I had no idea this was out there -- and I feel like I closely monitor this group of brilliant people for the cool stuff they give our community! You can check out the iMonDB manuscript at JPR here.
After running into some of these authors I realized this needs to be backdated here!
It is the other side of the QC/QA issue that I don't think we consider that much -- what are the physical properties of the instrument itself telling us about it's ability to operate at peak performance right now?
As amazingly well as mass spectrometers are manufactured these days it may be safe to say that a few might not successfully run 24-7 until our sun reaches it's red giant stage ~5.5 billion years, when we we'll have more concerns than a few minutes of downtime.
iMonDB is free software available here that extracts data out of instrument raw files that most of us never look. Things behind the scenes you can find deep in the scan headers that one at a time, probably don't tell you much -- but plotted over time and correlated with rare instrument events can be powerful predictors of an upcoming repair -- before that component actually fails!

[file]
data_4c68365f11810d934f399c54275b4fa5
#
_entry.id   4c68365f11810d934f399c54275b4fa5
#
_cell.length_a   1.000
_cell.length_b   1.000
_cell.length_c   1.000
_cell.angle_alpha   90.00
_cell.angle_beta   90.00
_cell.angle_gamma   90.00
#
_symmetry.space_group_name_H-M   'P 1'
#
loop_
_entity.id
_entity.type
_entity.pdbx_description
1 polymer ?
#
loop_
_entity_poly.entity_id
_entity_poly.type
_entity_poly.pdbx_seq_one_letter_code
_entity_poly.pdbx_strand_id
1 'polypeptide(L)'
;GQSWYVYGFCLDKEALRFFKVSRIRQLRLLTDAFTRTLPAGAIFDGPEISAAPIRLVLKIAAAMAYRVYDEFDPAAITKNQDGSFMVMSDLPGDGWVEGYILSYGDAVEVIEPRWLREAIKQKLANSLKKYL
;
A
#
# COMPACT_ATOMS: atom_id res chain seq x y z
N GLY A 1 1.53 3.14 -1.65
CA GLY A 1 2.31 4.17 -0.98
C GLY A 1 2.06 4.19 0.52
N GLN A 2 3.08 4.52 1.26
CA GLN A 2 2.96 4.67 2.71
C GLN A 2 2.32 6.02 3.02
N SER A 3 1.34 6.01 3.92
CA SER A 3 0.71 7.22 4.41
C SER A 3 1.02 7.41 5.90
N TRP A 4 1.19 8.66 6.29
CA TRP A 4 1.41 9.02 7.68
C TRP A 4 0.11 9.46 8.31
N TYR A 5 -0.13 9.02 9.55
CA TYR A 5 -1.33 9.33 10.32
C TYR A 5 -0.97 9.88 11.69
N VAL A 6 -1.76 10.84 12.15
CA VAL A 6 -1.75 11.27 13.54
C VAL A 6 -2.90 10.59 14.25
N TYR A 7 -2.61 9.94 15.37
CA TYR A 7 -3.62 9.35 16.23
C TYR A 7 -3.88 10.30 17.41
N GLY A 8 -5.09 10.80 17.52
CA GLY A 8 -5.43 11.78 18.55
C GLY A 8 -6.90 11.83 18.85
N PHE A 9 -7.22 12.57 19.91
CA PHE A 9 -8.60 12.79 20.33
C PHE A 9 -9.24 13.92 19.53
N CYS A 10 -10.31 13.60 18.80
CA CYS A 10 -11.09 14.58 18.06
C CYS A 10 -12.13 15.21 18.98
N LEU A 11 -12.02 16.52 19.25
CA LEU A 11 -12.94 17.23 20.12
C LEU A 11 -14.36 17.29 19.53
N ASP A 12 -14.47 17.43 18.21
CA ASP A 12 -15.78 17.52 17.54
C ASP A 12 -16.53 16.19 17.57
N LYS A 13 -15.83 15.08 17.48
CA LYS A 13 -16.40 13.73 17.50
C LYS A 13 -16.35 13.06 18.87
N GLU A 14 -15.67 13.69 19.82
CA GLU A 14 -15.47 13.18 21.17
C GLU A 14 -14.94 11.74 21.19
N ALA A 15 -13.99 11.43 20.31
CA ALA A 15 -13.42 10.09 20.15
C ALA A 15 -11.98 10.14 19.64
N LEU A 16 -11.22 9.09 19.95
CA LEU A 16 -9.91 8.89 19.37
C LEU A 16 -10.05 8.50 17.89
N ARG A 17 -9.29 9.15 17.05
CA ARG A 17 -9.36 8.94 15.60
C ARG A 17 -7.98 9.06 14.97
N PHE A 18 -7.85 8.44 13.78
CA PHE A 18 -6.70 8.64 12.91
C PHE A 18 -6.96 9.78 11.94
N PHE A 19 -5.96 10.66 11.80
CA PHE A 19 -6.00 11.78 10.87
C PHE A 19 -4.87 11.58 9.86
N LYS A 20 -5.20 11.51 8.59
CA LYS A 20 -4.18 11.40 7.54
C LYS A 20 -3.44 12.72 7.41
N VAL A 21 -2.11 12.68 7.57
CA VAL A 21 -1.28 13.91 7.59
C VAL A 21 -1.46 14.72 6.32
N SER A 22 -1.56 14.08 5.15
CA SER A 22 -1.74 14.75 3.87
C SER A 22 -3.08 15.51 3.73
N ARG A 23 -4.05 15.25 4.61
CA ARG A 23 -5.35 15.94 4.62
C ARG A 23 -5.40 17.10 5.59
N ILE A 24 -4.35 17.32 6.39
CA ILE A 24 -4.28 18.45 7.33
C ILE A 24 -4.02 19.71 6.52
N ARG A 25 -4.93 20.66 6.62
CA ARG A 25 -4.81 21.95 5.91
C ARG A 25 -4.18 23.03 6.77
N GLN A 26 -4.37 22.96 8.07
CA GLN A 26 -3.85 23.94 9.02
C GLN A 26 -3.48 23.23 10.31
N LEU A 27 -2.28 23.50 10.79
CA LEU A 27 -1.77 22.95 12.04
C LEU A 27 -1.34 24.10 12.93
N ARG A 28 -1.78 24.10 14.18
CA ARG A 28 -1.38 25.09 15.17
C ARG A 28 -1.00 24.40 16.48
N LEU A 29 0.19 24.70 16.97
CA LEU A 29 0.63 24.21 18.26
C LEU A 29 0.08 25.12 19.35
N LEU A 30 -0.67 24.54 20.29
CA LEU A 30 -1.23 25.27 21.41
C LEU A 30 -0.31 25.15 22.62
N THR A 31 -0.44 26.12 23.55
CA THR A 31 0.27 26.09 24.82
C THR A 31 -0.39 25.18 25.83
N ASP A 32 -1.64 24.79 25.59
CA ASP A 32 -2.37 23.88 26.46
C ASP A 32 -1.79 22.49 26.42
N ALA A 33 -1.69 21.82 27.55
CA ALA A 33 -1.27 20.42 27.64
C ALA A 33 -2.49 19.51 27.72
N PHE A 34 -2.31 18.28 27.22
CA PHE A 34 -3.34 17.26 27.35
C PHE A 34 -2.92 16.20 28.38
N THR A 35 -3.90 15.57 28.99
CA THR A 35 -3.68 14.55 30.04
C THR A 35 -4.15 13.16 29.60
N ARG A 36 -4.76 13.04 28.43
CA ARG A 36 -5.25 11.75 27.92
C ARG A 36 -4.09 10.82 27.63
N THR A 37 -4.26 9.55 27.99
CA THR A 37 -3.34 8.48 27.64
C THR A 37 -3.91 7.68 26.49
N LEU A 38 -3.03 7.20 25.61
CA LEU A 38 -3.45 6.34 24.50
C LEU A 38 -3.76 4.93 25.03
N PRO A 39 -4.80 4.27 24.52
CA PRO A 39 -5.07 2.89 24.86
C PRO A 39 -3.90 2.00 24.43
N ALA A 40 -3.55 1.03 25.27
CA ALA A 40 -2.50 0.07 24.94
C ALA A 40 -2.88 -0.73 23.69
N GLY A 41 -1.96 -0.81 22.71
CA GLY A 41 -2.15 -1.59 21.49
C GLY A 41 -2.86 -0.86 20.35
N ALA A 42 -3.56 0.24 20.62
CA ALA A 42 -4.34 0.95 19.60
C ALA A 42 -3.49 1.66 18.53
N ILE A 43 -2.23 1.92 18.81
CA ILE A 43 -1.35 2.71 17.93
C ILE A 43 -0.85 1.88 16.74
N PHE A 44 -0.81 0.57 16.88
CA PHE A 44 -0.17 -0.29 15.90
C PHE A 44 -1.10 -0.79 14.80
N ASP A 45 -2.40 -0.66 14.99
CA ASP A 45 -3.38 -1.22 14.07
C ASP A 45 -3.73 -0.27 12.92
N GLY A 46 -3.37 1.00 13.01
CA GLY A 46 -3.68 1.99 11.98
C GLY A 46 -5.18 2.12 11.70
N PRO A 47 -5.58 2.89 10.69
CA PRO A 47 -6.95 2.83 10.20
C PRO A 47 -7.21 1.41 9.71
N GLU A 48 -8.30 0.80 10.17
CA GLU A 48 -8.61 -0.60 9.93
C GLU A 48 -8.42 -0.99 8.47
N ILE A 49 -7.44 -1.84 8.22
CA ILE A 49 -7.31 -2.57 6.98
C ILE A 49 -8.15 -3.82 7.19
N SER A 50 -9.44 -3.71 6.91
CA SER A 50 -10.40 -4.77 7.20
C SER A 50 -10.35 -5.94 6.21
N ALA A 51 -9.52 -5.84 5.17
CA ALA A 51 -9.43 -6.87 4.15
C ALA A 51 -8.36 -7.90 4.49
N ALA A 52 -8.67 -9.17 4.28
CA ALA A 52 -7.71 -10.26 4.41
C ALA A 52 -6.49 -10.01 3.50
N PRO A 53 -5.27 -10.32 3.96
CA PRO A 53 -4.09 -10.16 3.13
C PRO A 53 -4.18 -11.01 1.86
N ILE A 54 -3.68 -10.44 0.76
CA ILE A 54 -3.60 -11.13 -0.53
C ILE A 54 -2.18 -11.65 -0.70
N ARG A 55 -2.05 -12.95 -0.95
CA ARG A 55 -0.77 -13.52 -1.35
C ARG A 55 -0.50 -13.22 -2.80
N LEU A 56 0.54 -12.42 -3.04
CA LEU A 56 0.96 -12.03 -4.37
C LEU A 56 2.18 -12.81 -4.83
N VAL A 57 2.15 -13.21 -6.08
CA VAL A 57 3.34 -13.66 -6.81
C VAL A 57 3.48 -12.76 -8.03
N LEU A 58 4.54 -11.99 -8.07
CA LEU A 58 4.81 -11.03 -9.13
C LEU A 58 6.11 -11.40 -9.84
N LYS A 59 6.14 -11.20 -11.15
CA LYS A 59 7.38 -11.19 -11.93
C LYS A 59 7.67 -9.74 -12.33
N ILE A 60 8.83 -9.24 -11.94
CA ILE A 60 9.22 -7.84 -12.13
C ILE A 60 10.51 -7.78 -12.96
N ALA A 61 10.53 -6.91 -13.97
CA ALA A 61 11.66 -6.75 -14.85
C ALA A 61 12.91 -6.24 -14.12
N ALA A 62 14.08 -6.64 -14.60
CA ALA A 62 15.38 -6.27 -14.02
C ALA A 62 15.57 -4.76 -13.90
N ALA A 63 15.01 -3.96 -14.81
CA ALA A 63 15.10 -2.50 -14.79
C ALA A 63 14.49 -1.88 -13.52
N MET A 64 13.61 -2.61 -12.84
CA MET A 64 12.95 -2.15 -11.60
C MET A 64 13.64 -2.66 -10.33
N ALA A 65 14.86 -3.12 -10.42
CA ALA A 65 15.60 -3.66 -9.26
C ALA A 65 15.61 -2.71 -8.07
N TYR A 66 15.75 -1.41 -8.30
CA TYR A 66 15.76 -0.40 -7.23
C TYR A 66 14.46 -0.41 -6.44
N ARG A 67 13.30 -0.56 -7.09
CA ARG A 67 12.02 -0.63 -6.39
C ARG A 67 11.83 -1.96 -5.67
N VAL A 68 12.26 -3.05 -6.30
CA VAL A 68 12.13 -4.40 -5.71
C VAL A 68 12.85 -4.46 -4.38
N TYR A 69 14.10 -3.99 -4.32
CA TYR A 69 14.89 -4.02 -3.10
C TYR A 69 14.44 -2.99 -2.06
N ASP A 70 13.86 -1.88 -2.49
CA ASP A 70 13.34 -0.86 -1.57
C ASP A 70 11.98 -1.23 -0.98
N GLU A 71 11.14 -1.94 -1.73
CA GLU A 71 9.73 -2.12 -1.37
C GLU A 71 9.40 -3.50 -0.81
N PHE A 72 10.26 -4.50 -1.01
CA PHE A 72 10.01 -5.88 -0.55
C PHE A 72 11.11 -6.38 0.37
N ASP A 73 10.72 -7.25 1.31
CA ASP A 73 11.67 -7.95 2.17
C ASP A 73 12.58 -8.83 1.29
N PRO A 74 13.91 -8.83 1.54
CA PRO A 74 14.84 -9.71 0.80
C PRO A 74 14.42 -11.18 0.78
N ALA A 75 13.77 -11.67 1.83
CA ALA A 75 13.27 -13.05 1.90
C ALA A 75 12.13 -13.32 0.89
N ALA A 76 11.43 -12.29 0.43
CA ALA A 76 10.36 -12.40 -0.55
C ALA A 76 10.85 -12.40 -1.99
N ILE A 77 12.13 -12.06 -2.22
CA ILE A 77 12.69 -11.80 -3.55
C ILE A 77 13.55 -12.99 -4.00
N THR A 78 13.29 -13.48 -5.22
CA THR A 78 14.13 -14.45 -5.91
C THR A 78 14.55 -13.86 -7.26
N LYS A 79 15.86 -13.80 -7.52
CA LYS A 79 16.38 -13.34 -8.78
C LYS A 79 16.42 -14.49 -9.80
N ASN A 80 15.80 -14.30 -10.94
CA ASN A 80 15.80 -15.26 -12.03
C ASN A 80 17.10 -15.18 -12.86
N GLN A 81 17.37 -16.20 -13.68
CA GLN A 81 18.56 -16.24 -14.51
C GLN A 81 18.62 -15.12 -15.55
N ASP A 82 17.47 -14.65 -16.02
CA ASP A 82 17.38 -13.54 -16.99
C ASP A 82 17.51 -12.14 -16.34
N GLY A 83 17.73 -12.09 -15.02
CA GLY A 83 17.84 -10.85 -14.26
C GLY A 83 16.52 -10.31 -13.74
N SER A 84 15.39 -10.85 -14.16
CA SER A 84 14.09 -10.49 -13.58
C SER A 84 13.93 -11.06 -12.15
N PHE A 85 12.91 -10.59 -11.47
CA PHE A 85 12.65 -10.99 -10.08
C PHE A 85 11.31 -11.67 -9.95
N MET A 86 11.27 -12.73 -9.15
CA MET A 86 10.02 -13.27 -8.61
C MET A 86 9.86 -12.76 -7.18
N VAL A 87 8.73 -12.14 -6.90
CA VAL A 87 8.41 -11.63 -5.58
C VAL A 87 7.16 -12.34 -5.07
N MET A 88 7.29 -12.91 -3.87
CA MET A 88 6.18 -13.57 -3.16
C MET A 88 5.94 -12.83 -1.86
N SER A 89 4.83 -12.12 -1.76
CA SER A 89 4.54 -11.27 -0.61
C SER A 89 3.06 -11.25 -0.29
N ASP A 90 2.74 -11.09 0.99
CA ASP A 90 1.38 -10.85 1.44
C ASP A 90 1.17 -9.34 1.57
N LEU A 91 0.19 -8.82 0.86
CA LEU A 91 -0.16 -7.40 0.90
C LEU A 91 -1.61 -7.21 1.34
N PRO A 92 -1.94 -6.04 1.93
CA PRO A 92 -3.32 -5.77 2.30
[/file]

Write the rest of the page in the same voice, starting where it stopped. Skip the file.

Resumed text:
Sounds like a dream, right? This group has hard data to show that it does work. For anyone in the field, this could be a massive increase in convenience and up-time. For those of us trying to get our technologies into clinical settings...it doesn't take much interpretation of those requirements (good ref here) to think this is or will be a requirement for those settings.
Need to keep up with @Pastelbio's database resources http://bit.ly/2s8FF1a - It's been on there since at least Feb 2016 when I also tweeted http://bit.ly/2s8QLU6 ;-)ReplyDelete
Wow! So I missed it twice, or even 3 times! Better late than never.Delete